Some of the stuff you say on this blog is so off-the-wall I am wondering if it is some kind of deep troll game, some form of mockery or satire. But, taking what you say at face value:
On the thread for “My advice to White people” you said:
“Abagond, you have any advice for our obviously lesser [White American] culture and society? We are lesser now, but why must it always be that way? Can’t you forgive us in some good capacity? Why must we be the pathetic ones FOREVER. Aren’t we equal to you all?”
On the Open Thread you said:
“When will poc see me as more than a cancer cell (A, Origin, pumpkin), a joke (Herneith, sharinalr, taotesan), or a lemon (i.e. something to squeeze until the juice runs out)?.”
“What i am responsible for and how should i be accountable to it?”
“Where do i belong?, because conventional anti-racism dictates my peers as either whitewashed poc or whites who are assholes.”
You frame much of this under the ideas of cultural appropriation and White privilege.
I suppose you could, as much as possible, eat, dress, talk, think, dance and live like the people of England in the 1400s. That would be pretty much “pure” in your sense, the last English-speaking culture that was not screwed up too much by racism or cultural appropriation. It might give you some interesting insights on White American culture in the 2000s, in regard to racism and other things. But apart from that, who would it help?
Much better in terms of anti-racism is to learn as much about racism as possible. The most important part of that is listening to what a broad range of people of colour say, putting yourself in their shoes, taking what they say seriously, not making it about you and your feelings. If you make it about your feelings, it is going to get in the way of your understanding, you are going to get stuck, like you seem to be now.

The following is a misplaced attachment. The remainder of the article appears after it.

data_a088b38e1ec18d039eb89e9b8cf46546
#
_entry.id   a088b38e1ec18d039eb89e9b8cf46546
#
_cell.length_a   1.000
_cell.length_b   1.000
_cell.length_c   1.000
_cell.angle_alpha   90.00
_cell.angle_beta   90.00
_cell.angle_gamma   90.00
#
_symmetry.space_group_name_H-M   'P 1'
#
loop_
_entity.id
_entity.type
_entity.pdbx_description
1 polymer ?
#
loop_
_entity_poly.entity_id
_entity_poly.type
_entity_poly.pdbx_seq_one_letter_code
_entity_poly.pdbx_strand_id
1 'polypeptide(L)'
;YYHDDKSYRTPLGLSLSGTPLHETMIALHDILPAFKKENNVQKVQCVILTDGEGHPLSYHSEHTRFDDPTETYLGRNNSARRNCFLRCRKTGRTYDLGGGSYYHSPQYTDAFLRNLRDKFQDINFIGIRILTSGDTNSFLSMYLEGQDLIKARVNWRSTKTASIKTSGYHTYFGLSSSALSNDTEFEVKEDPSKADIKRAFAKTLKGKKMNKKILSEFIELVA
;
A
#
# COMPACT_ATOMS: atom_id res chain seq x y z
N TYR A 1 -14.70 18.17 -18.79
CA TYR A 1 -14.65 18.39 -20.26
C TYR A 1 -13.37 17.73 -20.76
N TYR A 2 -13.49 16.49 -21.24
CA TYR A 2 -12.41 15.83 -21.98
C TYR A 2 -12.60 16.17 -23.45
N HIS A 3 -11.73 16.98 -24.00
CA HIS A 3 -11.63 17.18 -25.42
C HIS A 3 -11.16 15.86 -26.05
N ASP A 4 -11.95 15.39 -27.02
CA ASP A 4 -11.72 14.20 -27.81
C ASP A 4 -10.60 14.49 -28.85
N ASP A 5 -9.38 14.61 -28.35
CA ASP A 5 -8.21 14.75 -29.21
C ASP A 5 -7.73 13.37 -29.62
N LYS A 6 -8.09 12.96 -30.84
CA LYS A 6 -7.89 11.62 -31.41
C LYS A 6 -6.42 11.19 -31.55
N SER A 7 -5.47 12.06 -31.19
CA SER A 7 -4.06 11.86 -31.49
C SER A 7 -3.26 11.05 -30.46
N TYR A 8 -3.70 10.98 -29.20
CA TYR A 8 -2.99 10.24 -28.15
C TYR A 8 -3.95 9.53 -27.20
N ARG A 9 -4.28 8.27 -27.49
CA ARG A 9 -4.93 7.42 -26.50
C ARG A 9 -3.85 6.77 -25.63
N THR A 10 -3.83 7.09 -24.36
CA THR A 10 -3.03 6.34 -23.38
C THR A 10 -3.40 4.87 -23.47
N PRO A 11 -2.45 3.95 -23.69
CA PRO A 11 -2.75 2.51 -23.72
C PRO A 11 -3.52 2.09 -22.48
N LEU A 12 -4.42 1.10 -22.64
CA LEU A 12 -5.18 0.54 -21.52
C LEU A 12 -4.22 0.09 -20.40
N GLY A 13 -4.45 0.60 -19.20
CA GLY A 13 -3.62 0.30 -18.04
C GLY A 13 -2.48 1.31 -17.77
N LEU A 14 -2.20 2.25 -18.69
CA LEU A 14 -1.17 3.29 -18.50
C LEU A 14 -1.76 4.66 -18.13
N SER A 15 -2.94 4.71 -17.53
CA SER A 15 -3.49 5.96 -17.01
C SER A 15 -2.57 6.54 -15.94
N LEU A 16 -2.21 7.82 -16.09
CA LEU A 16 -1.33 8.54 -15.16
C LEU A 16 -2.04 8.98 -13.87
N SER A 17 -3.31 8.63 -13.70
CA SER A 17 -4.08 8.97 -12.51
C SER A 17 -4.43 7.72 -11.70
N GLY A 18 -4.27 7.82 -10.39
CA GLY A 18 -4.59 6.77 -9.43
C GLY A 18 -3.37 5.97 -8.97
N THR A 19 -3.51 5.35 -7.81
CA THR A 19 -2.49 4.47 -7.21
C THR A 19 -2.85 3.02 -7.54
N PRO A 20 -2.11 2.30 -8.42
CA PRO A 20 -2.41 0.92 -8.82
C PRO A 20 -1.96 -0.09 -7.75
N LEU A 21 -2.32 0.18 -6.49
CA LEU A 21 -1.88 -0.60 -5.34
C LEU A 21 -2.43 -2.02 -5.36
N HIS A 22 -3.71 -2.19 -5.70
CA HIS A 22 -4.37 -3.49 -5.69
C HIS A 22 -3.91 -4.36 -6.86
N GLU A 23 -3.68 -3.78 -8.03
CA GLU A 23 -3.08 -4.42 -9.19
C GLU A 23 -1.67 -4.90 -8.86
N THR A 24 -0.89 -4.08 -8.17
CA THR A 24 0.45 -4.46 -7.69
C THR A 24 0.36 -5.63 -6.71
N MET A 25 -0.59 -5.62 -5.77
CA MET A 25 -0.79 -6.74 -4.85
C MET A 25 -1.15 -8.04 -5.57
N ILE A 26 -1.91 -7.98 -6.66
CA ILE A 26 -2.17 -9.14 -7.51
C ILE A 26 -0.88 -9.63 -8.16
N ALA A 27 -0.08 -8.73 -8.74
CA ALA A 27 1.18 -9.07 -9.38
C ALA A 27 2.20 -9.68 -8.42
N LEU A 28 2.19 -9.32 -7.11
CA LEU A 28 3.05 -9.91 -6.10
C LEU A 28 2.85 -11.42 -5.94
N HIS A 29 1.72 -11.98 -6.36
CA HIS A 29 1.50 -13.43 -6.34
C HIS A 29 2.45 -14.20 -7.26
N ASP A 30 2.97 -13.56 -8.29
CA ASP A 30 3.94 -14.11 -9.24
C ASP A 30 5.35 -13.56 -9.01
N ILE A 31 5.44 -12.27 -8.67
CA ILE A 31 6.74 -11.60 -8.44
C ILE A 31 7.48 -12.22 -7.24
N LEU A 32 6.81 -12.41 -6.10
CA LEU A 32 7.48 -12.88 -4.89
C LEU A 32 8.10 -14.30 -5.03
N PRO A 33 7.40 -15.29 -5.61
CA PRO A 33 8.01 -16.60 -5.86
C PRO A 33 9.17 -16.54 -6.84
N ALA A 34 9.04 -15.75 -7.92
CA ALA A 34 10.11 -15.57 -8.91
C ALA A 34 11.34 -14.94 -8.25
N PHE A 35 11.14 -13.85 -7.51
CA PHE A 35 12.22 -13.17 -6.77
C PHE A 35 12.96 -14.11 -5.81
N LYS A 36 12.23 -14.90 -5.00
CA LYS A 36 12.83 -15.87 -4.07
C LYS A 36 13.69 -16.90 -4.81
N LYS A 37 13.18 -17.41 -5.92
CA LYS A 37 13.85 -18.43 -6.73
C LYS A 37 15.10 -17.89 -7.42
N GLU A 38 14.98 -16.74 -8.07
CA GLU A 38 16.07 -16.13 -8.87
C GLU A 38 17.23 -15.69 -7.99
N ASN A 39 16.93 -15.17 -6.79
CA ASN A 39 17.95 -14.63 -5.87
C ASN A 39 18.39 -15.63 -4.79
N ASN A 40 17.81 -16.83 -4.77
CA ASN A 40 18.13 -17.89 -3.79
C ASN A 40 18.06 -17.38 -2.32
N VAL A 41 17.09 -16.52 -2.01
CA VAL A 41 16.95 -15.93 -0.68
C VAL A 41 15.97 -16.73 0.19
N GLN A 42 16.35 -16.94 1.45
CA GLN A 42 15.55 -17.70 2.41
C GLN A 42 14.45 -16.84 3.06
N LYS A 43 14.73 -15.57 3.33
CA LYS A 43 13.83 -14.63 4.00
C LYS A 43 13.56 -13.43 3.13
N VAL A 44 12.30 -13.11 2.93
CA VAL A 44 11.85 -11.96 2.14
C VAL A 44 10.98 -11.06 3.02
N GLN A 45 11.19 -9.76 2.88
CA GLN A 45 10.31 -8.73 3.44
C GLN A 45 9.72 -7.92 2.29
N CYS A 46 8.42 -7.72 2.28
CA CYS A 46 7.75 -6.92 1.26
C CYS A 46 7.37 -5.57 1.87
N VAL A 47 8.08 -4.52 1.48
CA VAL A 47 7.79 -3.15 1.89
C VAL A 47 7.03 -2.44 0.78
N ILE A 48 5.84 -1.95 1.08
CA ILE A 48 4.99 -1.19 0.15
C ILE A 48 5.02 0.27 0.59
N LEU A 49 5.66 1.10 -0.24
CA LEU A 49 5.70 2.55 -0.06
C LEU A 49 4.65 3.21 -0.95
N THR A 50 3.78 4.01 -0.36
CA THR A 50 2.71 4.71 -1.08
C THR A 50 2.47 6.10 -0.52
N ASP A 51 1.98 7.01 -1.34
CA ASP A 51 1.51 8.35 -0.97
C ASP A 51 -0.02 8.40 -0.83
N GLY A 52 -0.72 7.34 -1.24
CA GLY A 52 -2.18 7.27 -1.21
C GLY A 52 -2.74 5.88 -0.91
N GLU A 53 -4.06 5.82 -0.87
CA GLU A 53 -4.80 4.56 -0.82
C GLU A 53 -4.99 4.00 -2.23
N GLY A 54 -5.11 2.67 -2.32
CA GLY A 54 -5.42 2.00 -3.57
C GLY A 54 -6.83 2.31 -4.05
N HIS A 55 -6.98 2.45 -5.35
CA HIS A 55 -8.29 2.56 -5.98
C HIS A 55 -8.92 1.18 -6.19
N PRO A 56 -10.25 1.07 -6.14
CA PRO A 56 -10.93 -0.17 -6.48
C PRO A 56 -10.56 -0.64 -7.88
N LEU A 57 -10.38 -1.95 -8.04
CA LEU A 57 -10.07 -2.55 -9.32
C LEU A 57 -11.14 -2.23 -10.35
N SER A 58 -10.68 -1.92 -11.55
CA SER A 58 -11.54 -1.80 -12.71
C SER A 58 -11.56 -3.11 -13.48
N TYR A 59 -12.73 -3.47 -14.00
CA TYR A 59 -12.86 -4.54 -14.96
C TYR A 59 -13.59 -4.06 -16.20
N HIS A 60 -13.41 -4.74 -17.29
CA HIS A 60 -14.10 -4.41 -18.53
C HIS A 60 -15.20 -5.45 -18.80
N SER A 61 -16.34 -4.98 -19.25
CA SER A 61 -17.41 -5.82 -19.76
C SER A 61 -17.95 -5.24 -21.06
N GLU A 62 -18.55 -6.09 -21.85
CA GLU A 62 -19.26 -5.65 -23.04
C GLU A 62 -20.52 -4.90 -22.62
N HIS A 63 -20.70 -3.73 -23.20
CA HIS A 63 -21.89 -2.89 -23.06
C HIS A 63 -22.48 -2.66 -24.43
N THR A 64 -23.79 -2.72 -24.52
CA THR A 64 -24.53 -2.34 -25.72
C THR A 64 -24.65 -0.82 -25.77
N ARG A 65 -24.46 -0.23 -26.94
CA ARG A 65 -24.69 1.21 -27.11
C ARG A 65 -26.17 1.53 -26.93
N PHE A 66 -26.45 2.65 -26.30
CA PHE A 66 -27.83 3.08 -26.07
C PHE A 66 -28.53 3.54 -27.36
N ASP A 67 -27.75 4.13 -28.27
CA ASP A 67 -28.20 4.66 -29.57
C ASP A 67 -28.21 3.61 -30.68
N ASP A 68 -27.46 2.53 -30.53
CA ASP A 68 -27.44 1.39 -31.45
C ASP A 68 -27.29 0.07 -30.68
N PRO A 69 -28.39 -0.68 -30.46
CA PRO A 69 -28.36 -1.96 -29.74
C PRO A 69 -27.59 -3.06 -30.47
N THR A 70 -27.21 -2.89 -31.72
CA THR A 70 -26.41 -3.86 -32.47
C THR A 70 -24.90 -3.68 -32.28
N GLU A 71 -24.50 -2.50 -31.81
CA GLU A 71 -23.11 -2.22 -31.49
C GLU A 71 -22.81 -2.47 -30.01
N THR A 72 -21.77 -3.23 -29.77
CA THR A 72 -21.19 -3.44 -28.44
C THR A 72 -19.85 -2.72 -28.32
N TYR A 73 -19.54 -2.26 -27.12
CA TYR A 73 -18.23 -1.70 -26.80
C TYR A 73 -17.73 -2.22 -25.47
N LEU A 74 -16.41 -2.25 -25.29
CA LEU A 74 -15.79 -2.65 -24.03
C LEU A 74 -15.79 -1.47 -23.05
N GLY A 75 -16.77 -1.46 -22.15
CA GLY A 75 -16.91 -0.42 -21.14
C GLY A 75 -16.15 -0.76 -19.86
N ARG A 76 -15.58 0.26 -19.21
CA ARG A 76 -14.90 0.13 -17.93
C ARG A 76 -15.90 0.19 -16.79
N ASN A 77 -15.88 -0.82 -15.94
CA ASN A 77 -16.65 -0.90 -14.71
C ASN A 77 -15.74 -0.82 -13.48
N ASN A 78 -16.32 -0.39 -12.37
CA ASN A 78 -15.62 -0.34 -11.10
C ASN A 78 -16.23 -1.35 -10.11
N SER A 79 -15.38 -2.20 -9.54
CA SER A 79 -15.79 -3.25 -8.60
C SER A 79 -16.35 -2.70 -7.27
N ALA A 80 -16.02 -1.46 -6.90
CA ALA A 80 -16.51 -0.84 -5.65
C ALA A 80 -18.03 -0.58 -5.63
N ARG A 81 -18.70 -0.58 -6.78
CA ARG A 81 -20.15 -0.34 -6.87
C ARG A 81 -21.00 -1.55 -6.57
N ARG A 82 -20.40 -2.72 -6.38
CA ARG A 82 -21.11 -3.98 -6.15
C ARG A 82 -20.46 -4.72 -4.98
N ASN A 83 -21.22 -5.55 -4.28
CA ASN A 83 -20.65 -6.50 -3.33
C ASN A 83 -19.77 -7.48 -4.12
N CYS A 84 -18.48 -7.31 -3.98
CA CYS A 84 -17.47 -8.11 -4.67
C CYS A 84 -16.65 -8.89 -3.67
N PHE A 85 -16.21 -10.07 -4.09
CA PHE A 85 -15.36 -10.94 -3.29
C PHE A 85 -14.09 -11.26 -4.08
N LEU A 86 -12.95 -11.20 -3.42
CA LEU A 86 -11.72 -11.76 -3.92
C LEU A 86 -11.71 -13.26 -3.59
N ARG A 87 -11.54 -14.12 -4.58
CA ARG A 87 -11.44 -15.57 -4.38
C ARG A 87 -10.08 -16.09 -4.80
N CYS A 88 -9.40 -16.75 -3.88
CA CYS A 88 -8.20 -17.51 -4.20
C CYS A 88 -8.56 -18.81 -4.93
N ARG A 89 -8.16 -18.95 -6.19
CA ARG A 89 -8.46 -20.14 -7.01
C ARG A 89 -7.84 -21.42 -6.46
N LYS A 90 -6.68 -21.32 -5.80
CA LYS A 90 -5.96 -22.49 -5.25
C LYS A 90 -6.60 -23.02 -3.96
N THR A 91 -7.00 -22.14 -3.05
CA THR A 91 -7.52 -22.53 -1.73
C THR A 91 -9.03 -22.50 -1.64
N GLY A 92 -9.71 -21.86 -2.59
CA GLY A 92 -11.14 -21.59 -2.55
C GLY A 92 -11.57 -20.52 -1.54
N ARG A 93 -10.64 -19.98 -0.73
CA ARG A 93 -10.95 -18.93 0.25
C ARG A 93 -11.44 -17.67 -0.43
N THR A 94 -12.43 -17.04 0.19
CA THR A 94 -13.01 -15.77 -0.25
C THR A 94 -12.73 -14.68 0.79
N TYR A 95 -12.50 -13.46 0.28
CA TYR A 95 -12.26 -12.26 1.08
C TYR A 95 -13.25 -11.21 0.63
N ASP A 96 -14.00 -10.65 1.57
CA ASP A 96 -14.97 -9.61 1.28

Making it about your guilty feelings will likely make matters worse: it was guilt over genocide and slavery that led to racism in the first place. Not that you should push those feelings completely out of your mind. You need to come to terms with them at some level. But that does not mean they should take centre stage.
You say you do not have money for books, that your friends are heavily brainwashed by White racism, but there are libraries and the Internet. In the US, they have tons of stuff written by people of colour. (Note that American public education, film, television, magazines and newspapers are heavily filtered by Whites.)
Armed with that knowledge, you should talk to other White people about racism. They will listen to you way, way more than to, say, me. It is a part of their racism, the Five Rules of Racial Standing (see below for the link).
Abagond, July 27th 2015.
- Five Rules of Racial Standing
- growing up White American
- the feelings of White people
- Advice to White people:
- cultural appropriation
- White privilege
- people of colour
- An open letter to Zek on double standards